You ate something that didn’t agree with you, and now you’re dealing with a bloated feeling, and even some burning in your chest.
Your friend asks you what’s up as you reach for yet another antacid. “Oh, I’m just dealing with some heartburn,” you say. But wait...is that the case? Or are you actually dealing with indigestion?
If you’re like most people, you’ve used these terms interchangeably. However, while they’re definitely similar, indigestion and heartburn don’t mean exactly the same thing.
Indigestion is the condition and heartburn is just one of many symptoms of indigestion. While indigestion could describe general stomach discomfort, heartburn is the burning feeling you have after eating. In addition to your heartburn, you could also experience bloating and cramps. All three of those would still be filed under “indigestion.”
Understanding the difference will help you address your symptoms more effectively (and impress your friends with your medical knowledge). But, as always, if you’re confused or have questions, talk to your doctor or another medical professional to get their advice.
According to the National Institute of Diabetes and Digestive and Kidney Diseases, indigestion is a “general term that describes a group of gastrointestinal symptoms that occur together.”
You might also hear indigestion called by its formal scientific name, dyspepsia. If you aren’t feeling fancy enough to use that scientific name, you can essentially think of indigestion as an umbrella term for a variety of symptoms related to having an upset stomach.
So, what types of symptoms can you expect? Well, indigestion can be tricky, because it’s such a general term. That means it can present itself in numerous different ways. You might experience only one of the related symptoms—or several of them together.
The Mayo Clinic explains that potential symptoms include...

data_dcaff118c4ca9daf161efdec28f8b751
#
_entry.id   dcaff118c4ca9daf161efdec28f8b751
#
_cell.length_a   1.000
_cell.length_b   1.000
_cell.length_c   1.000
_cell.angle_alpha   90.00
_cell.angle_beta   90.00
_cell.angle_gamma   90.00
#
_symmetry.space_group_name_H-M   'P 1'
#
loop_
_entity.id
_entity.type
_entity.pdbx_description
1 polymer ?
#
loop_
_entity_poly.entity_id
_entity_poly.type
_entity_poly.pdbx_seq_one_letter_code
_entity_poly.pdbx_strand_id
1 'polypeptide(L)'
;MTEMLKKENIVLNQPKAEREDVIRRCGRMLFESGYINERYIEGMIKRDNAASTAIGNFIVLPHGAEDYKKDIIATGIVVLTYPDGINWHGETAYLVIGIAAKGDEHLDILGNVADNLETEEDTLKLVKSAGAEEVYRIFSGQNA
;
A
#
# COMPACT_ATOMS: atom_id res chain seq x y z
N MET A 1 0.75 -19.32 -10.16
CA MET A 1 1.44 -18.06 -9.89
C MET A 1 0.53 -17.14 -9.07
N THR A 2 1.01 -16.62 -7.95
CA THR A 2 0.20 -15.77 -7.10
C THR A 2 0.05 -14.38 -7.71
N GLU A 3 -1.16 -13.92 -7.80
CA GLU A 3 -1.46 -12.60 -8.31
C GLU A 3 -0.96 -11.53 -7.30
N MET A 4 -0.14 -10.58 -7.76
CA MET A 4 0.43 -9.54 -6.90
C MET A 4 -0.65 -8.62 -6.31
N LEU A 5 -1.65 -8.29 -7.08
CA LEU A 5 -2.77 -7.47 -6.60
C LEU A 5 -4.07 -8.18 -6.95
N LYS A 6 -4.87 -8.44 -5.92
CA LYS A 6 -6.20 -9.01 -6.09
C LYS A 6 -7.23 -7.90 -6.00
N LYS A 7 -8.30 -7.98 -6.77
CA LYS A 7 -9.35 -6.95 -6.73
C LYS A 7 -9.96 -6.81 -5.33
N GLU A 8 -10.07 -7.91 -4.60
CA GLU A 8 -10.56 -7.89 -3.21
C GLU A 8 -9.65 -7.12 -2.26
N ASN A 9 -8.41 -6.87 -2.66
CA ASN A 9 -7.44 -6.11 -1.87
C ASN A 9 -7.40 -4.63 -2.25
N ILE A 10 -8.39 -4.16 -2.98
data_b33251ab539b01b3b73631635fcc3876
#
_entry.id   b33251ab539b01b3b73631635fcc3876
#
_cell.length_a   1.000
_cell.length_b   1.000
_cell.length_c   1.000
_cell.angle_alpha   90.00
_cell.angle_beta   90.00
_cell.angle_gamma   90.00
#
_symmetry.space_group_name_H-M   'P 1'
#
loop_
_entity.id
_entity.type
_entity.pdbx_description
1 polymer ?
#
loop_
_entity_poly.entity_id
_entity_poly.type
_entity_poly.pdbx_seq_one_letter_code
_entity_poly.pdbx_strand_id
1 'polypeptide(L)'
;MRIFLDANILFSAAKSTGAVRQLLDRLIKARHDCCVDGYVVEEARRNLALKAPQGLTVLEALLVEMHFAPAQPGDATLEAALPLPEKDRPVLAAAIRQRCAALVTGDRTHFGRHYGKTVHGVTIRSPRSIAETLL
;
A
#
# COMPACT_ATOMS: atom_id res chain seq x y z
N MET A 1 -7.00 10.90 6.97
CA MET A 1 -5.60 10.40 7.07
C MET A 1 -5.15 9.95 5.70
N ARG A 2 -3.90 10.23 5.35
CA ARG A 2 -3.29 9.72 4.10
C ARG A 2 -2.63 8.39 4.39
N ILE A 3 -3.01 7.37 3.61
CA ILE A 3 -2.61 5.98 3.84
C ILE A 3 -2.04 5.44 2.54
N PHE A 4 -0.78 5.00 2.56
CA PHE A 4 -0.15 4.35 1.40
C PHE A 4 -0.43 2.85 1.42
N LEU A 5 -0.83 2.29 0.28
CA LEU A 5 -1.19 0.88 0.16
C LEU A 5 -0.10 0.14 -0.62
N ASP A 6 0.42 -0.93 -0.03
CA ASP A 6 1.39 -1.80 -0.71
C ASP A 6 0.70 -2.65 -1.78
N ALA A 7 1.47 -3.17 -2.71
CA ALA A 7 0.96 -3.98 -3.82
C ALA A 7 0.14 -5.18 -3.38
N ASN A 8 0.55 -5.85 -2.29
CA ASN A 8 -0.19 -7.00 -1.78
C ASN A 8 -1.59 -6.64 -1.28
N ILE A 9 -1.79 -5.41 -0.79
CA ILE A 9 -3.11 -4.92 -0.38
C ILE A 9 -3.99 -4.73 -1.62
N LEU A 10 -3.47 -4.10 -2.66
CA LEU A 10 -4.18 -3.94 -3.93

Nausea, burping, and vomiting can also be symptoms of indigestion, but they’re less common than the others.
Let’s dive into the symptom that gets a lot of people talking: bloating. Each person who deals with indigestion might experience slightly different symptoms. However, as the American College of Gastroenterology explains, a feeling of uncomfortable fullness—or feeling bloated and swollen—is definitely one of the most common indicators.
If you feel full even before you’ve finished your meal, feel full long after a meal is over, or feel tight in your upper abdomen (due to a buildup of gas), you could be dealing with indigestion.
Because indigestion is a broad term for a wide array of upper abdominal discomfort, there are plenty of different potential causes. Even something as simple as overeating or eating too quickly could make you groan and want to undo the button on your jeans.
But the most common causes of indigestion can be broken down into the following categories: existing medical conditions and the foods you eat.
While many of us are quick to point the finger at a certain menu item for our indigestion, a variety of underlying small intestine or other digestive tract diseases such as problems with the gallbladder, liver or pancreas can also be at the root of the problem.